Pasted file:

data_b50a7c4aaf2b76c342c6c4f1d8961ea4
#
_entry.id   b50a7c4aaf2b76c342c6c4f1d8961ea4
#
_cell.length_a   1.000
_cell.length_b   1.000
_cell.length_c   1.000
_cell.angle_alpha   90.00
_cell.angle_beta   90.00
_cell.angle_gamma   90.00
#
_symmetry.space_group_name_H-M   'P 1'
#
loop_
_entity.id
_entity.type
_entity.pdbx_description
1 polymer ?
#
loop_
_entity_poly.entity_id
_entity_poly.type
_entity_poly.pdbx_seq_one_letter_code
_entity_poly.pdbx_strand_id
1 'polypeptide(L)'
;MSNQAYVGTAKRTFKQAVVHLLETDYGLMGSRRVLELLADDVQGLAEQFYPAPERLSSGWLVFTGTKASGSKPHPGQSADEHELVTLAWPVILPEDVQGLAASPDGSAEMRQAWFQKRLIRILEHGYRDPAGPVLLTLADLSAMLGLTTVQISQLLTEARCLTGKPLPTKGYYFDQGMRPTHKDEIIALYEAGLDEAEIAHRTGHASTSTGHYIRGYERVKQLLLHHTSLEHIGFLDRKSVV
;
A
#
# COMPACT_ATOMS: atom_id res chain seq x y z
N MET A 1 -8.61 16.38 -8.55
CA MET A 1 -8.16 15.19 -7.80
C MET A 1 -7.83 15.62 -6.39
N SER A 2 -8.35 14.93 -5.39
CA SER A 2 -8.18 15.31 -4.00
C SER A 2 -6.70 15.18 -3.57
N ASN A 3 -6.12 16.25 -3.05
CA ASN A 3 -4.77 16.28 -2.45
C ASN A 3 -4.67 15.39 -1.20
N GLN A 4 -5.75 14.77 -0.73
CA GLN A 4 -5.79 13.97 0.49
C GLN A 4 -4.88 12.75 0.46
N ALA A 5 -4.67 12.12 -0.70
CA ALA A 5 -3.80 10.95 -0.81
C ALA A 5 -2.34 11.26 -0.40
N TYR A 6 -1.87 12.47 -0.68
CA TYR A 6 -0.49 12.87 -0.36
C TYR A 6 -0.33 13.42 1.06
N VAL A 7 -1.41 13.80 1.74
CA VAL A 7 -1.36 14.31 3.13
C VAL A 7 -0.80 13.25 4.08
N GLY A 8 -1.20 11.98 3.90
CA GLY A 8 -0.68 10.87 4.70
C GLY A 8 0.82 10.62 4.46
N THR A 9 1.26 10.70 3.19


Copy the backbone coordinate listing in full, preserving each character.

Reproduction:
data_b50a7c4aaf2b76c342c6c4f1d8961ea4
#
_entry.id   b50a7c4aaf2b76c342c6c4f1d8961ea4
#
_cell.length_a   1.000
_cell.length_b   1.000
_cell.length_c   1.000
_cell.angle_alpha   90.00
_cell.angle_beta   90.00
_cell.angle_gamma   90.00
#
_symmetry.space_group_name_H-M   'P 1'
#
loop_
_entity.id
_entity.type
_entity.pdbx_description
1 polymer ?
#
loop_
_entity_poly.entity_id
_entity_poly.type
_entity_poly.pdbx_seq_one_letter_code
_entity_poly.pdbx_strand_id
1 'polypeptide(L)'
;MSNQAYVGTAKRTFKQAVVHLLETDYGLMGSRRVLELLADDVQGLAEQFYPAPERLSSGWLVFTGTKASGSKPHPGQSADEHELVTLAWPVILPEDVQGLAASPDGSAEMRQAWFQKRLIRILEHGYRDPAGPVLLTLADLSAMLGLTTVQISQLLTEARCLTGKPLPTKGYYFDQGMRPTHKDEIIALYEAGLDEAEIAHRTGHASTSTGHYIRGYERVKQLLLHHTSLEHIGFLDRKSVV
;
A
#
# COMPACT_ATOMS: atom_id res chain seq x y z
N MET A 1 -8.61 16.38 -8.55
CA MET A 1 -8.16 15.19 -7.80
C MET A 1 -7.83 15.62 -6.39
N SER A 2 -8.35 14.93 -5.39
CA SER A 2 -8.18 15.31 -4.00
C SER A 2 -6.70 15.18 -3.57
N ASN A 3 -6.12 16.25 -3.05
CA ASN A 3 -4.77 16.28 -2.45
C ASN A 3 -4.67 15.39 -1.20
N GLN A 4 -5.75 14.77 -0.73
CA GLN A 4 -5.79 13.97 0.49
C GLN A 4 -4.88 12.75 0.46
N ALA A 5 -4.67 12.12 -0.70
CA ALA A 5 -3.80 10.95 -0.81
C ALA A 5 -2.34 11.26 -0.40
N TYR A 6 -1.87 12.47 -0.68
CA TYR A 6 -0.49 12.87 -0.36
C TYR A 6 -0.33 13.42 1.06
N VAL A 7 -1.41 13.80 1.74
CA VAL A 7 -1.36 14.31 3.13
C VAL A 7 -0.80 13.25 4.08
N GLY A 8 -1.20 11.98 3.90
CA GLY A 8 -0.68 10.87 4.70
C GLY A 8 0.82 10.62 4.46
N THR A 9 1.26 10.70 3.19